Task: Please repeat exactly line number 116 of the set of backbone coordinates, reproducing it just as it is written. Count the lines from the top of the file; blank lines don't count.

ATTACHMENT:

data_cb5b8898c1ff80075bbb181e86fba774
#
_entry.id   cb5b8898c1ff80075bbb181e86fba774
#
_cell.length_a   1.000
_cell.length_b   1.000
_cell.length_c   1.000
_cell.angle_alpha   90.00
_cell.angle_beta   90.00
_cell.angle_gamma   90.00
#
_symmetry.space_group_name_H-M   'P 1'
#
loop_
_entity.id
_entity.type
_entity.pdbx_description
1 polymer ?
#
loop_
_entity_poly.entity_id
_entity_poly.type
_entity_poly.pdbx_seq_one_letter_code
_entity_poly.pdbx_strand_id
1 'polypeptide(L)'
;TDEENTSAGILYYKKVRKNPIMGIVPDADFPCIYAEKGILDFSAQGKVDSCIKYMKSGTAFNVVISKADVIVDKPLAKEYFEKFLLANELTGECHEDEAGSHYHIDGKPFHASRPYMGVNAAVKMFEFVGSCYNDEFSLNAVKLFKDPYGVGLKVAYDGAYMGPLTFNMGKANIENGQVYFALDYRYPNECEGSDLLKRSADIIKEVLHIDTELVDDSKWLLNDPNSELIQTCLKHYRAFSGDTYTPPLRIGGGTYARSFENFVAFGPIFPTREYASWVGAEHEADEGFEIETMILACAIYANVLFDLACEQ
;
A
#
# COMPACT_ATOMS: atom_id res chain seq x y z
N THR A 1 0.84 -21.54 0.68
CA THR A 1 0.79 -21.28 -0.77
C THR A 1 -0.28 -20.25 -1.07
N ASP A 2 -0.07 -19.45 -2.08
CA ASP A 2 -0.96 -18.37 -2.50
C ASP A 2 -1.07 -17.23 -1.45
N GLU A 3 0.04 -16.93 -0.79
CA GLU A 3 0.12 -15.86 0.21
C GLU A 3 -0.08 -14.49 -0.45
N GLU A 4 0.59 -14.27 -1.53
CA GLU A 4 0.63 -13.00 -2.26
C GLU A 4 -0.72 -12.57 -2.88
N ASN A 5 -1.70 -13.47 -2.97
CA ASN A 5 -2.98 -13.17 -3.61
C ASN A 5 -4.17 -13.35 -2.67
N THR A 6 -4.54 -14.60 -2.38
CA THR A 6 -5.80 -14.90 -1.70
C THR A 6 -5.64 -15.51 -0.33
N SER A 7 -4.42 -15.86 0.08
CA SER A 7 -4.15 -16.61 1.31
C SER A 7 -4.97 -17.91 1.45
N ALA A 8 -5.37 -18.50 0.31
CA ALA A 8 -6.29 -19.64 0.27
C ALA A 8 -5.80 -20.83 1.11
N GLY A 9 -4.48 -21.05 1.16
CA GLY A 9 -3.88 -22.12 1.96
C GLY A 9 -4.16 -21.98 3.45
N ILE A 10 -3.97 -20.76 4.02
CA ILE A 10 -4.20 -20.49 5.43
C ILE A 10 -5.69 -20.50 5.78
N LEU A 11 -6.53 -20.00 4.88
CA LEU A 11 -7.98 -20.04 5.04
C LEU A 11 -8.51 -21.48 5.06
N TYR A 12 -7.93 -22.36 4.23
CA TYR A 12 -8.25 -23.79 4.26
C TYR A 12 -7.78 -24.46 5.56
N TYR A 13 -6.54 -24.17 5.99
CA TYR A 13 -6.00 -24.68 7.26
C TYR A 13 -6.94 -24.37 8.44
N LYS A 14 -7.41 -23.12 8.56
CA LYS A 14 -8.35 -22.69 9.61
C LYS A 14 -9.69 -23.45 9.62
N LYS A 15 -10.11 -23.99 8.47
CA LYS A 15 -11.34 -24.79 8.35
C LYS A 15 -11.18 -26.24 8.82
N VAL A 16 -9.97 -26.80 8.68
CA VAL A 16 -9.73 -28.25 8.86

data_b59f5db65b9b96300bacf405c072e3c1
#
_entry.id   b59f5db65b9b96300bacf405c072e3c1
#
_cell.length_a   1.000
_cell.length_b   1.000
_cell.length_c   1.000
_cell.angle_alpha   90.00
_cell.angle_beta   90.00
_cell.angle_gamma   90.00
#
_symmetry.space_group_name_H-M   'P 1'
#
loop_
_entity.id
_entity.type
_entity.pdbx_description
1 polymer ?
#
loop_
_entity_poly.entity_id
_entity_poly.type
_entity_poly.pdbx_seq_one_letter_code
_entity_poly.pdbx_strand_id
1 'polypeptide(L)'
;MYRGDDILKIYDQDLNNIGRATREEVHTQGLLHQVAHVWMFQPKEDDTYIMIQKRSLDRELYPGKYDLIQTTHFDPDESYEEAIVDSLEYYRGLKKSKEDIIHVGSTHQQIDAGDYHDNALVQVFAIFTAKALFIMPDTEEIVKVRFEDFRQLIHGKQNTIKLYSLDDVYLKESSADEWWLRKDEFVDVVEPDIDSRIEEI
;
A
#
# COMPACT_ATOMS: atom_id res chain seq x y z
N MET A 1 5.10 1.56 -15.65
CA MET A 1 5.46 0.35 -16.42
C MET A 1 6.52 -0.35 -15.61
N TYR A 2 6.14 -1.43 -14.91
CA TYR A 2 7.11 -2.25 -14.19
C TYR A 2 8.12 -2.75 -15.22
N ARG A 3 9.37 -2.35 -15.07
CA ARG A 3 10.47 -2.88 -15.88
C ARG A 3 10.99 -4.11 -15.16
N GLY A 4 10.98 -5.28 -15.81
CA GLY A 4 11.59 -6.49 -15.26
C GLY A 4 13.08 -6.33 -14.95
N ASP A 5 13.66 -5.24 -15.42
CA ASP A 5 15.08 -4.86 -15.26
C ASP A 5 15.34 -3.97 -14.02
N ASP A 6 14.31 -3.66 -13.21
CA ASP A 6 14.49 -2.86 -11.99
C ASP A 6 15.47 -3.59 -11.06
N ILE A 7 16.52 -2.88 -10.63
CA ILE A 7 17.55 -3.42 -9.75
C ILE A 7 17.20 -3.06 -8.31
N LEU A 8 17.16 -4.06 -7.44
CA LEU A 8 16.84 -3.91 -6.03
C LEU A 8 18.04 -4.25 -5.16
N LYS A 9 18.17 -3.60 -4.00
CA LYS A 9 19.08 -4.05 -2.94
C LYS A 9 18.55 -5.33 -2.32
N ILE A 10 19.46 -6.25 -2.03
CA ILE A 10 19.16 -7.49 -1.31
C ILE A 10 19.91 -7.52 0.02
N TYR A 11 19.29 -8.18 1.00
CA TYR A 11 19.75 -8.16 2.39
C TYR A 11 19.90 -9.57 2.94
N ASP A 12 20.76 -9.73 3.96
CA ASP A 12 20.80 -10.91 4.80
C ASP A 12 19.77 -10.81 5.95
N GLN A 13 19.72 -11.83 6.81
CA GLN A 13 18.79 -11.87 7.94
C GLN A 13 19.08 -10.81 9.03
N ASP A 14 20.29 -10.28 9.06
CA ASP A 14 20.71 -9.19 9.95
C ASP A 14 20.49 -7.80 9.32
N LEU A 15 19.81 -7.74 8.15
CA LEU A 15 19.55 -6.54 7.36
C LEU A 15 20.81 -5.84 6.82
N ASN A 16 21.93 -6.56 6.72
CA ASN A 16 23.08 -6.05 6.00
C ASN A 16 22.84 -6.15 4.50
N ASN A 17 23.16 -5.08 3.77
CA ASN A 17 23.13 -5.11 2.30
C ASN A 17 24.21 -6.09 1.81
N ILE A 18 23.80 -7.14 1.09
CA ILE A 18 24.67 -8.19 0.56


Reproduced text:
C ARG A 3 10.99 -4.11 -15.16